Does the skill of motivating others come naturally, or can it be learned?
What gets you out of bed in the morning – particularly, during the holidays? The attraction of a nice warm bed and a book is often a stronger pull than being up and outside – especially if the British summer has arrived in the form of endless rain! The cosiness and precious opportunity to dwell in another world for a few hours can far outweigh the more mundane world that awaits us. For others, that first glint of daylight is all that is needed to be up, showered and outside ready to tackle the multitude of jobs that have accumulated over the term. Staying in bed for even a minute after waking would be unthinkable!
What we find satisfying, we find motivating. But we all find different things satisfying, don’t we? What one person finds enjoyable another finds unpleasant. One person’s Marmite is another’s disgusting black goop.
So, what motivates different students? Some teachers believe that education should be its own reward, and we certainly see students for whom this is true – they are keen, work hard, produce great work and get superb results. For others it’s like pulling teeth to get them to do any work. Why? And is there anything in our power that we can do to change it?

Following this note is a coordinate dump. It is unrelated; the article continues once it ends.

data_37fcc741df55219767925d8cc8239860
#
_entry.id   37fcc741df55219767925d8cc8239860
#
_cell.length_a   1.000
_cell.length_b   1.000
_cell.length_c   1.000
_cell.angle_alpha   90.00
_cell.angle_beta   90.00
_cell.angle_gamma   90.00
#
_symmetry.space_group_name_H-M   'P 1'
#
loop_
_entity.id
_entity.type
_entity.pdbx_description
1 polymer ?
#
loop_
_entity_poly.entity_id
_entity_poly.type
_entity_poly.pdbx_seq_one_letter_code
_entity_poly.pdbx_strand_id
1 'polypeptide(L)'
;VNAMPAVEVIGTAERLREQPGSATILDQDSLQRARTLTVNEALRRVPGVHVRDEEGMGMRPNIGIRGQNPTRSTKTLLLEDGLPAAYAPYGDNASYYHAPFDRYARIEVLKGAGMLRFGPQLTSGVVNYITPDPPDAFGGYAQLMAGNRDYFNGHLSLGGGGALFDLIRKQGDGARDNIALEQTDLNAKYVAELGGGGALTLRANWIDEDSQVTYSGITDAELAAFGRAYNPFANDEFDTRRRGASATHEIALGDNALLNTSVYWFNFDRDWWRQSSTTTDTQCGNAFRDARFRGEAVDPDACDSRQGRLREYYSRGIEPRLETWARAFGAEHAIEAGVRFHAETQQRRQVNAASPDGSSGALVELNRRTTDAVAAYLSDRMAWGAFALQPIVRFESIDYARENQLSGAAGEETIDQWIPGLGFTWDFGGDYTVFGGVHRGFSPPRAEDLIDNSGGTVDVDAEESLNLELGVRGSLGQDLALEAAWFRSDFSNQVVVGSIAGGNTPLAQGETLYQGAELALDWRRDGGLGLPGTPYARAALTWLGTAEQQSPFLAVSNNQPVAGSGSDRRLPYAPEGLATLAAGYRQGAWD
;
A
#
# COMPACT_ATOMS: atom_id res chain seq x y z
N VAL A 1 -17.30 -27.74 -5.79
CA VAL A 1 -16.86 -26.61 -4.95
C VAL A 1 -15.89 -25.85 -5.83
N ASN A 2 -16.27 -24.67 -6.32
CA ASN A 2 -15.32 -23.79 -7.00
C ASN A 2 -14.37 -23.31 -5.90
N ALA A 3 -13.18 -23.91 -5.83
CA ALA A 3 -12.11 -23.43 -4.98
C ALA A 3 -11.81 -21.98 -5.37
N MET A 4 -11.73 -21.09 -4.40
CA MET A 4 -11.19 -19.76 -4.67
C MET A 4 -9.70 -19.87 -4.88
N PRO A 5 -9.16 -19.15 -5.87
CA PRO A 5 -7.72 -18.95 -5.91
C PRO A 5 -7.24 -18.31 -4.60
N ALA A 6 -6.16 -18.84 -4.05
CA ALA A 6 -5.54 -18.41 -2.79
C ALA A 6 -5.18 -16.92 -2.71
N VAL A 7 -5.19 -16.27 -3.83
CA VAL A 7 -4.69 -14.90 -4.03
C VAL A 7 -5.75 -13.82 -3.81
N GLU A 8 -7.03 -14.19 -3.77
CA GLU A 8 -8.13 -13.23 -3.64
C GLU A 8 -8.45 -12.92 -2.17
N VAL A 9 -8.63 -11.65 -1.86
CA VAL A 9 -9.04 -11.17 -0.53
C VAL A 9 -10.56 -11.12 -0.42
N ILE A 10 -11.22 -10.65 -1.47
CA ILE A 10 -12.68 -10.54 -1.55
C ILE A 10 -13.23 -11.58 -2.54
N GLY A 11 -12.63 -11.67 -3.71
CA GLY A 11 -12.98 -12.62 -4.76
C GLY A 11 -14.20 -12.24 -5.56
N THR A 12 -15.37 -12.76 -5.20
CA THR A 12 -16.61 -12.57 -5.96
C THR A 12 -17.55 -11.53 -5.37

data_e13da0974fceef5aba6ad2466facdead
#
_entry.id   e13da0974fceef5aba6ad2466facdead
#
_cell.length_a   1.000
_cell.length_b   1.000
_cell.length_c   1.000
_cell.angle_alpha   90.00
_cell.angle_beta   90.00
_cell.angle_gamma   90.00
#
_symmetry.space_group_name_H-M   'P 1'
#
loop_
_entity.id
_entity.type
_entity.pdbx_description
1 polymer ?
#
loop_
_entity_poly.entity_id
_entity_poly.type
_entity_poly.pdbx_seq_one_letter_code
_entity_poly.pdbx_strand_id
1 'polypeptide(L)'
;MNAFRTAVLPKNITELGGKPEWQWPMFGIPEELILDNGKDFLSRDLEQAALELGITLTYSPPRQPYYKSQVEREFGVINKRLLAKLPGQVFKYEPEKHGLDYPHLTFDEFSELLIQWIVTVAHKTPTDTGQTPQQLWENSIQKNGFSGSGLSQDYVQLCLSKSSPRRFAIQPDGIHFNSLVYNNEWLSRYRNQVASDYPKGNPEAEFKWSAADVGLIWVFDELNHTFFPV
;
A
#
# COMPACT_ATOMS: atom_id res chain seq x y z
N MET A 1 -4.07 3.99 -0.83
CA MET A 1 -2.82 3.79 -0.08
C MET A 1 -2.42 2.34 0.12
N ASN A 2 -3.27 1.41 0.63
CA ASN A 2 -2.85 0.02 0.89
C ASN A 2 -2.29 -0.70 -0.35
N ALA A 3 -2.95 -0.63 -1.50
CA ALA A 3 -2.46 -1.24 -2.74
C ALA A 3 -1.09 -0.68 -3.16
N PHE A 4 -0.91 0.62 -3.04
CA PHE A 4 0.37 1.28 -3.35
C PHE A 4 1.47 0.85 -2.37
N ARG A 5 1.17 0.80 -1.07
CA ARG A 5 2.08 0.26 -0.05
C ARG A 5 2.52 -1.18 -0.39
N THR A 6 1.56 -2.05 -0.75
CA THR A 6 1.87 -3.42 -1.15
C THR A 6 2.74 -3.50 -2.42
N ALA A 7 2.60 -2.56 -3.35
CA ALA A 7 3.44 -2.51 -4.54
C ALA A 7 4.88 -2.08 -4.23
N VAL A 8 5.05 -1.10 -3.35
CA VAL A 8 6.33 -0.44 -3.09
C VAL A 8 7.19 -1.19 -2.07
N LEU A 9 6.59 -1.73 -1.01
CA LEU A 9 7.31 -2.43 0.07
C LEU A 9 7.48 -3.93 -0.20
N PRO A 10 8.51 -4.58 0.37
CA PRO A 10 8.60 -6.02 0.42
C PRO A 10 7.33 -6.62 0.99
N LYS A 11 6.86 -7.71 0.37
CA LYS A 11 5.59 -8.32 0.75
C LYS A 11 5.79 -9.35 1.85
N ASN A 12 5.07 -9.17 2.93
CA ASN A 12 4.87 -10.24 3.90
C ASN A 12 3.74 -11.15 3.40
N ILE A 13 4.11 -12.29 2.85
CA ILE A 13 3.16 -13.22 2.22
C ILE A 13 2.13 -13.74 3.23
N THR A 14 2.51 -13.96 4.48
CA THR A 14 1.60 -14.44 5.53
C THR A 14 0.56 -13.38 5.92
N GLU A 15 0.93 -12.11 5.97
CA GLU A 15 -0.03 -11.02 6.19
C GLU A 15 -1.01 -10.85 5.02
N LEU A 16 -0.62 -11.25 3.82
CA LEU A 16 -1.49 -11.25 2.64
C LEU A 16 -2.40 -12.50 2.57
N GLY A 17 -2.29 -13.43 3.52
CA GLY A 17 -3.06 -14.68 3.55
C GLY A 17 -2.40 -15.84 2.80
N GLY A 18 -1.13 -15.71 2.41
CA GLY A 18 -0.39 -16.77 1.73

For some teachers, their charm is enough to have students eating out of their hands. For others, the secret is in the force of their personality – no child would dare not to comply. These are qualities that people bring with them to their teaching. Does this then mean that unless a teacher is charming or forceful that they will be ineffective? Do teachers have to rely on external sources of motivation like charm or dominance in order to have students do what we know they need to do? Or can the skills required to motivate students be learned, and can students’ motivation be shaped over time?
Most people would agree that it takes at least a few weeks for a new behaviour to become a habit. Going for an occasional run is unlikely to become an embedded habit, but if I timetable a run every second day for six to eight weeks, it is likely to become habitual. Most habits are hard work at first, but over time they become satisfying: for example, as we enjoy the benefits of improved fitness. We may not enjoy expending the effort, but the satisfaction comes when the exercise is over.
It’s the same with students. It’s easy to assume that the behaviours that we expect are already in their repertoire, but sometimes they need to be taught. Some students have never had to learn persistence, so as soon as a task becomes difficult they give up. They may never have experienced any overt consequences for giving up. No one has taught them how to deal with failure or how to push through when things become difficult. We need to teach students how to persevere or they will not experience long-term success; they will not practice and keep trying until they master the necessary skills or knowledge.
The process is necessarily incremental: such habits obviously develop over time, and this requires perseverance and a systematic approach on the part of the teacher, as well. Because we tend to be highly motivated, we can overlook the necessity to teach and reinforce certain skills enough times for them to become habitual. So how do we help students to become more intrinsically motivated?